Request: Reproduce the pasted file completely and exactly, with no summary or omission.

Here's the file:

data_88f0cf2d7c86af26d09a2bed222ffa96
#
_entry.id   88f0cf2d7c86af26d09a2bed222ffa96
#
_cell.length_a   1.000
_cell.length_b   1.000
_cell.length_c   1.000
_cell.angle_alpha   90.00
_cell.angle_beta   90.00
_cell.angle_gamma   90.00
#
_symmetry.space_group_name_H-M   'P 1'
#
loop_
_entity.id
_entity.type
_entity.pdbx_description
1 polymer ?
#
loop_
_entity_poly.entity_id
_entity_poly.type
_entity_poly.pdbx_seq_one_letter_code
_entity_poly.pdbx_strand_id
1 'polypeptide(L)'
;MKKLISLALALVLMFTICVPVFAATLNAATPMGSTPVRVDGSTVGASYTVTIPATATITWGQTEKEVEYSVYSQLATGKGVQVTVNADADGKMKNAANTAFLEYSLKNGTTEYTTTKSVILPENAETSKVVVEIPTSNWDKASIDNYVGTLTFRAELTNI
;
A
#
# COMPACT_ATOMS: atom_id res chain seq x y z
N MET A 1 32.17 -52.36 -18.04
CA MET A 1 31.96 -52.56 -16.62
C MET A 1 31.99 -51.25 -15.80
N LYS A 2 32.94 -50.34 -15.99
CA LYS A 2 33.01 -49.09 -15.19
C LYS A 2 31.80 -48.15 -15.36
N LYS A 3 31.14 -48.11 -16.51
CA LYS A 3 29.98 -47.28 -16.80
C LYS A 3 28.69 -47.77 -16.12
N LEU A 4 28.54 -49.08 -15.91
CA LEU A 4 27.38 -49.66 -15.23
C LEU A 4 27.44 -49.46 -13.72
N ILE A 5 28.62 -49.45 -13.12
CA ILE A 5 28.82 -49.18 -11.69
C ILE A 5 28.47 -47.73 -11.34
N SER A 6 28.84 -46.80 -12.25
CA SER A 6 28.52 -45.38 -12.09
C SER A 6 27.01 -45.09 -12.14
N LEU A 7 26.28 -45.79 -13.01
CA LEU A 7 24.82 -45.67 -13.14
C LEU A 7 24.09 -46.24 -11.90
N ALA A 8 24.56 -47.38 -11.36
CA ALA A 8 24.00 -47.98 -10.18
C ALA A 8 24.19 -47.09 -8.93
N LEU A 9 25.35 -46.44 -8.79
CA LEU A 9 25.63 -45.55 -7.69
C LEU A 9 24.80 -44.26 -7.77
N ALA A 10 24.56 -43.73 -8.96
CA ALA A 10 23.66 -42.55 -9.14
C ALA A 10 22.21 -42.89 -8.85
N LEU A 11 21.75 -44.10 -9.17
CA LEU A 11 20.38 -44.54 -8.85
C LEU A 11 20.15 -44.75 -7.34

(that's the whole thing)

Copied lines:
data_88f0cf2d7c86af26d09a2bed222ffa96
#
_entry.id   88f0cf2d7c86af26d09a2bed222ffa96
#
_cell.length_a   1.000
_cell.length_b   1.000
_cell.length_c   1.000
_cell.angle_alpha   90.00
_cell.angle_beta   90.00
_cell.angle_gamma   90.00
#
_symmetry.space_group_name_H-M   'P 1'
#
loop_
_entity.id
_entity.type
_entity.pdbx_description
1 polymer ?
#
loop_
_entity_poly.entity_id
_entity_poly.type
_entity_poly.pdbx_seq_one_letter_code
_entity_poly.pdbx_strand_id
1 'polypeptide(L)'
;MKKLISLALALVLMFTICVPVFAATLNAATPMGSTPVRVDGSTVGASYTVTIPATATITWGQTEKEVEYSVYSQLATGKGVQVTVNADADGKMKNAANTAFLEYSLKNGTTEYTTTKSVILPENAETSKVVVEIPTSNWDKASIDNYVGTLTFRAELTNI
;
A
#
# COMPACT_ATOMS: atom_id res chain seq x y z
N MET A 1 32.17 -52.36 -18.04
CA MET A 1 31.96 -52.56 -16.62
C MET A 1 31.99 -51.25 -15.80
N LYS A 2 32.94 -50.34 -15.99
CA LYS A 2 33.01 -49.09 -15.19
C LYS A 2 31.80 -48.15 -15.36
N LYS A 3 31.14 -48.11 -16.51
CA LYS A 3 29.98 -47.28 -16.80
C LYS A 3 28.69 -47.77 -16.12
N LEU A 4 28.54 -49.08 -15.91
CA LEU A 4 27.38 -49.66 -15.23
C LEU A 4 27.44 -49.46 -13.72
N ILE A 5 28.62 -49.45 -13.12
CA ILE A 5 28.82 -49.18 -11.69
C ILE A 5 28.47 -47.73 -11.34
N SER A 6 28.84 -46.80 -12.25
CA SER A 6 28.52 -45.38 -12.09
C SER A 6 27.01 -45.09 -12.14
N LEU A 7 26.28 -45.79 -13.01
CA LEU A 7 24.82 -45.67 -13.14
C LEU A 7 24.09 -46.24 -11.90
N ALA A 8 24.56 -47.38 -11.36
CA ALA A 8 24.00 -47.98 -10.18
C ALA A 8 24.19 -47.09 -8.93
N LEU A 9 25.35 -46.44 -8.79
CA LEU A 9 25.63 -45.55 -7.69
C LEU A 9 24.80 -44.26 -7.77
N ALA A 10 24.56 -43.73 -8.96
CA ALA A 10 23.66 -42.55 -9.14
C ALA A 10 22.21 -42.89 -8.85
N LEU A 11 21.75 -44.10 -9.17
CA LEU A 11 20.38 -44.54 -8.85
C LEU A 11 20.15 -44.75 -7.34